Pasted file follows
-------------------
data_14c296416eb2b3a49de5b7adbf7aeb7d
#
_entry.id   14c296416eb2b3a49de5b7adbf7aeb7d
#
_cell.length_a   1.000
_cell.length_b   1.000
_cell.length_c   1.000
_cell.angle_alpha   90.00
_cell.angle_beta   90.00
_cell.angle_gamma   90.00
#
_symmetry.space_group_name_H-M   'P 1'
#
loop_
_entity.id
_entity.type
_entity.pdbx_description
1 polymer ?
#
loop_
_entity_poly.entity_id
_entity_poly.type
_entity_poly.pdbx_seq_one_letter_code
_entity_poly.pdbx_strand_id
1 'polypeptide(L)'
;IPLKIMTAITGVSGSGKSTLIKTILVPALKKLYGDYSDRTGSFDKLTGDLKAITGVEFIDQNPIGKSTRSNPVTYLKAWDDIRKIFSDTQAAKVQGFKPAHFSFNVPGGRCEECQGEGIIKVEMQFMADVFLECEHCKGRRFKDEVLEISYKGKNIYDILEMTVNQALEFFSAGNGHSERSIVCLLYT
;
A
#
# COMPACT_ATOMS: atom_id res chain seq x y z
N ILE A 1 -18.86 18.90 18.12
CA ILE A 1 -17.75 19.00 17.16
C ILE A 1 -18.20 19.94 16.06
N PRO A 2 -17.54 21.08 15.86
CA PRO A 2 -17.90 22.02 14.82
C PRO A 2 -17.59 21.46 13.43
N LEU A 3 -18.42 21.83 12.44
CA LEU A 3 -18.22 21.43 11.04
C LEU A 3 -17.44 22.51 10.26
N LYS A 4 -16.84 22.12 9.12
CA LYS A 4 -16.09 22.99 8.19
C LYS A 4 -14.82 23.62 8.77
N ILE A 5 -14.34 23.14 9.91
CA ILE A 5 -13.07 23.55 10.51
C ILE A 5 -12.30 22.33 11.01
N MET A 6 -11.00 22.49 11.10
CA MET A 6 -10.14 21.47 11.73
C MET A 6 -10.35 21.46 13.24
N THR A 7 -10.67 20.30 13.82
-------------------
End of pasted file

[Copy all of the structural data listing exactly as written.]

data_14c296416eb2b3a49de5b7adbf7aeb7d
#
_entry.id   14c296416eb2b3a49de5b7adbf7aeb7d
#
_cell.length_a   1.000
_cell.length_b   1.000
_cell.length_c   1.000
_cell.angle_alpha   90.00
_cell.angle_beta   90.00
_cell.angle_gamma   90.00
#
_symmetry.space_group_name_H-M   'P 1'
#
loop_
_entity.id
_entity.type
_entity.pdbx_description
1 polymer ?
#
loop_
_entity_poly.entity_id
_entity_poly.type
_entity_poly.pdbx_seq_one_letter_code
_entity_poly.pdbx_strand_id
1 'polypeptide(L)'
;IPLKIMTAITGVSGSGKSTLIKTILVPALKKLYGDYSDRTGSFDKLTGDLKAITGVEFIDQNPIGKSTRSNPVTYLKAWDDIRKIFSDTQAAKVQGFKPAHFSFNVPGGRCEECQGEGIIKVEMQFMADVFLECEHCKGRRFKDEVLEISYKGKNIYDILEMTVNQALEFFSAGNGHSERSIVCLLYT
;
A
#
# COMPACT_ATOMS: atom_id res chain seq x y z
N ILE A 1 -18.86 18.90 18.12
CA ILE A 1 -17.75 19.00 17.16
C ILE A 1 -18.20 19.94 16.06
N PRO A 2 -17.54 21.08 15.86
CA PRO A 2 -17.90 22.02 14.82
C PRO A 2 -17.59 21.46 13.43
N LEU A 3 -18.42 21.83 12.44
CA LEU A 3 -18.22 21.43 11.04
C LEU A 3 -17.44 22.51 10.26
N LYS A 4 -16.84 22.12 9.12
CA LYS A 4 -16.09 22.99 8.19
C LYS A 4 -14.82 23.62 8.77
N ILE A 5 -14.34 23.14 9.91
CA ILE A 5 -13.07 23.55 10.51
C ILE A 5 -12.30 22.33 11.01
N MET A 6 -11.00 22.49 11.10
CA MET A 6 -10.14 21.47 11.73
C MET A 6 -10.35 21.46 13.24
N THR A 7 -10.67 20.30 13.82